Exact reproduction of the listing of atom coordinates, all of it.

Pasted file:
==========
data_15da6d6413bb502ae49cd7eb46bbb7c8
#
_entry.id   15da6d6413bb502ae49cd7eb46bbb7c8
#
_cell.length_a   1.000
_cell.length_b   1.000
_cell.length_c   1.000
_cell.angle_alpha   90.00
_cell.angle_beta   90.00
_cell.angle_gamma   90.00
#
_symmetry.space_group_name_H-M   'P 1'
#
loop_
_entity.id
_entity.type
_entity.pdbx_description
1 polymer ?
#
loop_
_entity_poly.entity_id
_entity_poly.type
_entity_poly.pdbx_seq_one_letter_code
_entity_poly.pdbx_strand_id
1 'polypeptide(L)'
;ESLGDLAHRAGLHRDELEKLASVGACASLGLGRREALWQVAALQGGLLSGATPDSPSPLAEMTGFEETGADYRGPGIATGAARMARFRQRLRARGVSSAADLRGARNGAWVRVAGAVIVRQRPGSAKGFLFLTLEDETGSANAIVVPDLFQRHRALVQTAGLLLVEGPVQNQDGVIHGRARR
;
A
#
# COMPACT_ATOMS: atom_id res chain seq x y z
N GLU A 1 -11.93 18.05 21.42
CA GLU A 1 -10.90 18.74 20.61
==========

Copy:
data_15da6d6413bb502ae49cd7eb46bbb7c8
#
_entry.id   15da6d6413bb502ae49cd7eb46bbb7c8
#
_cell.length_a   1.000
_cell.length_b   1.000
_cell.length_c   1.000
_cell.angle_alpha   90.00
_cell.angle_beta   90.00
_cell.angle_gamma   90.00
#
_symmetry.space_group_name_H-M   'P 1'
#
loop_
_entity.id
_entity.type
_entity.pdbx_description
1 polymer ?
#
loop_
_entity_poly.entity_id
_entity_poly.type
_entity_poly.pdbx_seq_one_letter_code
_entity_poly.pdbx_strand_id
1 'polypeptide(L)'
;ESLGDLAHRAGLHRDELEKLASVGACASLGLGRREALWQVAALQGGLLSGATPDSPSPLAEMTGFEETGADYRGPGIATGAARMARFRQRLRARGVSSAADLRGARNGAWVRVAGAVIVRQRPGSAKGFLFLTLEDETGSANAIVVPDLFQRHRALVQTAGLLLVEGPVQNQDGVIHGRARR
;
A
#
# COMPACT_ATOMS: atom_id res chain seq x y z
N GLU A 1 -11.93 18.05 21.42
CA GLU A 1 -10.90 18.74 20.61